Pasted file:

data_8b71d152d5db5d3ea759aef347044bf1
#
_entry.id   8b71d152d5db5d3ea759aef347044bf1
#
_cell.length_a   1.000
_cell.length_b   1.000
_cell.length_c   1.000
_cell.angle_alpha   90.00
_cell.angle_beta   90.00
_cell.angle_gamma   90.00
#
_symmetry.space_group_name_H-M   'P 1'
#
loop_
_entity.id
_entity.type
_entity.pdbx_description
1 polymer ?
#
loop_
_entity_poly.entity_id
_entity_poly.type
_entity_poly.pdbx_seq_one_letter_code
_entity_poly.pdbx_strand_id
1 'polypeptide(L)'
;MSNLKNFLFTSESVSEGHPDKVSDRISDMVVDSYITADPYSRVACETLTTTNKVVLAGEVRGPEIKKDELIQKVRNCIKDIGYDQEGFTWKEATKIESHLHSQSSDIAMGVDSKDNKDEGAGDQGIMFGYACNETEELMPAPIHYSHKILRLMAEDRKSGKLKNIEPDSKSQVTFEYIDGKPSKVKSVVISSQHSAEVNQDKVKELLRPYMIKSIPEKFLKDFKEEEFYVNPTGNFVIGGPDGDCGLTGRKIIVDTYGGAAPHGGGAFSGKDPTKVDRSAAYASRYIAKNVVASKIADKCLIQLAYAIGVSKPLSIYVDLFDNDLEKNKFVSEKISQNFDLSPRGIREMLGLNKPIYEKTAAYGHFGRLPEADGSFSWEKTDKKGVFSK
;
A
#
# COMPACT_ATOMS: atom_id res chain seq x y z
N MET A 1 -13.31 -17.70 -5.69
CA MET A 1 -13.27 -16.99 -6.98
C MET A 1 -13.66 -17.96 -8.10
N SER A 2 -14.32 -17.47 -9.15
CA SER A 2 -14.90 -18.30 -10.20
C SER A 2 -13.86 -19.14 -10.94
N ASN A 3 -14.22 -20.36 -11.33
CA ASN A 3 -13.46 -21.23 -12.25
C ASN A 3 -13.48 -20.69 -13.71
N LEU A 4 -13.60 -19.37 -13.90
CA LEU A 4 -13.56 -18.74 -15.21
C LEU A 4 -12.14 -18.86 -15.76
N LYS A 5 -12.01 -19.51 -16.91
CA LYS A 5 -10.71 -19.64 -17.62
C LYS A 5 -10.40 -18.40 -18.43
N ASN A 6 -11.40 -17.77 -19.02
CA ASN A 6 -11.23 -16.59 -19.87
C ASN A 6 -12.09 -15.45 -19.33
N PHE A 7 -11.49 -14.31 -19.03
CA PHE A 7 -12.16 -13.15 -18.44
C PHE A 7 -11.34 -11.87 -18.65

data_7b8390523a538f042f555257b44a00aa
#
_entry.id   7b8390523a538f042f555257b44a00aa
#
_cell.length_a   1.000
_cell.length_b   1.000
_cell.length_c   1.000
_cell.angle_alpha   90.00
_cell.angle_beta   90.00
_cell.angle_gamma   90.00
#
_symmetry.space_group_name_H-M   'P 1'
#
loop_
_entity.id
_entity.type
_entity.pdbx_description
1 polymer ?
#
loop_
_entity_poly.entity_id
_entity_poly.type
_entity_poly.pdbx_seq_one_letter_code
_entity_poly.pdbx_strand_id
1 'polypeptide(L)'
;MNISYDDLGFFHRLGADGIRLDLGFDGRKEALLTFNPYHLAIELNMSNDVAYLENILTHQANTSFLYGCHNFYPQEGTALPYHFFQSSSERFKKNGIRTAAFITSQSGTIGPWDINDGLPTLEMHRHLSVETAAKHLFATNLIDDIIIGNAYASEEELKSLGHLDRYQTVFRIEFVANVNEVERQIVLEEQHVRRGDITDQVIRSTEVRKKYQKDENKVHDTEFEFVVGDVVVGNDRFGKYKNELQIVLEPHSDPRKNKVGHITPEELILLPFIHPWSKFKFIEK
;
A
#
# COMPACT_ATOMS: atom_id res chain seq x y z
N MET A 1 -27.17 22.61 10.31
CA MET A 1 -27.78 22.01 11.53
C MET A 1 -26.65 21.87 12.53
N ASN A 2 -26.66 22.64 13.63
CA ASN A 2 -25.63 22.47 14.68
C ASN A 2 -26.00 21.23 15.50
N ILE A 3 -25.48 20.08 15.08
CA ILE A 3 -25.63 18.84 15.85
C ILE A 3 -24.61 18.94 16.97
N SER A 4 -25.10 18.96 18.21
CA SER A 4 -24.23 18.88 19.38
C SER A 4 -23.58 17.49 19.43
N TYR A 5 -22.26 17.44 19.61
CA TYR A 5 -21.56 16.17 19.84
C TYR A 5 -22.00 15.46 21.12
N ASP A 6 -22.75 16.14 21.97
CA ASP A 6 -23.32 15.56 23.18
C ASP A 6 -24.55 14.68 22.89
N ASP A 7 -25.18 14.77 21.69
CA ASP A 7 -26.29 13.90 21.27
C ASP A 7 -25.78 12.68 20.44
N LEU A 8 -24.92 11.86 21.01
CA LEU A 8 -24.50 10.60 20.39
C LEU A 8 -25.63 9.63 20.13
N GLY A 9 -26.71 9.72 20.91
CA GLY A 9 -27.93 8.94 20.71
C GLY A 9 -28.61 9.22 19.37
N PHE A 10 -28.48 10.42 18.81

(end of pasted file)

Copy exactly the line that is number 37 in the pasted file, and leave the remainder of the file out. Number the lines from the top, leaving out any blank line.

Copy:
N ASN A 3 -14.22 -20.36 -11.33